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My name is Cheryl
Our son-in-law, Marco, grew up in the fun-loving Reginelli family, a family who knew how praying for family needs made a massive difference. Even though they did not have a lot of money, they had a lot of good times and a lot of faith in God. They would often take road trips in the summers that were exciting adventures.
One year the Reginelli family decided to take a vacation to visit relatives several states away. Pete and Lona and their five kids piled into their vehicle—the “glory van” as it was called because of the many glorious adventures the van had taken them on, including missions trips to Mexico. I’m guessing another reason for the van’s name is that it was a glory and testimony to God that the van was still running after 300,000 miles.
The nighttime sky was black and the road ahead dark. Some of the kids were sleeping while Pete drove. Suddenly there was a crash and a jolt—the van had collided with an unseen formidable object and came to a sudden halt. No one had seen the massive deer. Pete got out of the car to assess the situation. Sadly, the deer did not survive and had to be left on the side of the road.
The front end of the van was severely smashed and, among other things, the radiator was busted and leaking water badly. This was before the age of cell phones, so out in the middle of nowhere, the family had no place to turn but to God. Peter and his oldest son had been reading the book Prison to Praise by Merlin Carothers about the power released through praising God all the time—even in the midst of challenging circumstances.
So Pete and his son decided to put this principle into practice. Pete drove slowly as the van hobbled down the road, everyone praising and thanking God for His faithfulness and that He was bigger than any problem.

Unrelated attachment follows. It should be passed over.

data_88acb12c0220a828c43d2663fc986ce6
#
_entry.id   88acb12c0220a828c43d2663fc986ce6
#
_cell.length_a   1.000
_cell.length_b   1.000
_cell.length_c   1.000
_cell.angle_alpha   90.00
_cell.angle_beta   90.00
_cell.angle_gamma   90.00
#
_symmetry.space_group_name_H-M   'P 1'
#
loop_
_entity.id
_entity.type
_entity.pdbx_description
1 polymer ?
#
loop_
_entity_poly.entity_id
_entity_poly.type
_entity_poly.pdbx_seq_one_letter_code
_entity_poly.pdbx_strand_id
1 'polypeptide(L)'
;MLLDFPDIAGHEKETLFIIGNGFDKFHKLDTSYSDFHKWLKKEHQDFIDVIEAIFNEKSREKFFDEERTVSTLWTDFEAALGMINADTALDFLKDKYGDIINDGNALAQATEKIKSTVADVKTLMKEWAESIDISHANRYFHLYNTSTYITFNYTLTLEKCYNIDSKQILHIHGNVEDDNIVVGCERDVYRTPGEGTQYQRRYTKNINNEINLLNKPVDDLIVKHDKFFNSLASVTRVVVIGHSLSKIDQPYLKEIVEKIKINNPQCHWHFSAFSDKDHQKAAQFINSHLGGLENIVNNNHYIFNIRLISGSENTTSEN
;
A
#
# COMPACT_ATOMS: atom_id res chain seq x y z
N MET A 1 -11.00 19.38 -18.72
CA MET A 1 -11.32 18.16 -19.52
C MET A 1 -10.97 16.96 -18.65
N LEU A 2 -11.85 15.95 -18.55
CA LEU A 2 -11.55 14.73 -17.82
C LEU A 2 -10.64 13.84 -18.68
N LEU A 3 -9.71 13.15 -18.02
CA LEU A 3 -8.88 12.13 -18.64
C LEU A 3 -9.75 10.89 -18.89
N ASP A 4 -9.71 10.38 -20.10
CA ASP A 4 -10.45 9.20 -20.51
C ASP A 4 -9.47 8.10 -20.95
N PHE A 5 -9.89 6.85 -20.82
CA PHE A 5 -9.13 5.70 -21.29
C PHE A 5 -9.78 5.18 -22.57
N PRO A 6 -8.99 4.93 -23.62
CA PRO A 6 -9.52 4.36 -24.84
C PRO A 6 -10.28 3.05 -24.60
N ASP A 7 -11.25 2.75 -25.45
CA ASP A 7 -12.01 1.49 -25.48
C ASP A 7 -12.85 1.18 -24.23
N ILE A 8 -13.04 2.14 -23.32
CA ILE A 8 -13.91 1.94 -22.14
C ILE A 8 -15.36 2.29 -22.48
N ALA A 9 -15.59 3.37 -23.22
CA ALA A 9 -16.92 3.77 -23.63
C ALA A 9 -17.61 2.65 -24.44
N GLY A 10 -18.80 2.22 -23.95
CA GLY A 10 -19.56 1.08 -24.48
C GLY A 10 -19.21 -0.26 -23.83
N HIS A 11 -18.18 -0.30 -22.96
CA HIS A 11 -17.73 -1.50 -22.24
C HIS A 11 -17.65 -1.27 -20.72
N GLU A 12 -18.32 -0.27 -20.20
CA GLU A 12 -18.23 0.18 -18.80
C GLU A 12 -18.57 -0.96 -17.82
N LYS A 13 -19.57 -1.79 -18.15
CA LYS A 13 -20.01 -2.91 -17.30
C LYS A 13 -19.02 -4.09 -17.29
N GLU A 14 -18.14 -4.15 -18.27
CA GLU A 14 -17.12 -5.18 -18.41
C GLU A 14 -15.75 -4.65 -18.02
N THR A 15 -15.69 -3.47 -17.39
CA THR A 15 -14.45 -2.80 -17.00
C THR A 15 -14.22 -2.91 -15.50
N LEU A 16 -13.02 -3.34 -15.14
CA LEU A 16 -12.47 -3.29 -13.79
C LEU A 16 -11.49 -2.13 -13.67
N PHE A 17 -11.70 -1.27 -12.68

They came across a farmhouse where the residents gave them water for the radiator and told them about a campground just down the road. The next morning when they registered for the campground, the host couple offered to take them to church. Pete stayed behind to deal with the van.
As he disassembled the damaged parts and laid them neatly on the grass, he wondered where he would be able to find a mechanic, much less the needed parts. Soon he heard that firefighters were having a barbeque at the campgrounds that day and the only mechanic in the entire area would be there.
“I can find a fan and fan clutch,” the mechanic told Pete as he assessed the situation. “But the radiator will have to come from another city and it will take at least a week to get it.”
Later, the local pastor, since he had met the family at the morning’s service and was concerned, drove to the campground to see how he could help. As Pete explained the problem, the pastor walked around the vehicle looking at the damage. After a few minutes, he looked up.
“I have a similar van,” he said. “I don’t know why, but when the engine blew up I saved the radiator. It’s sitting on my back porch!” He drove off and returned shortly with the exact radiator needed. The next morning the “glory van” was back on the road with a few more dents—but everyone thanked and praised God.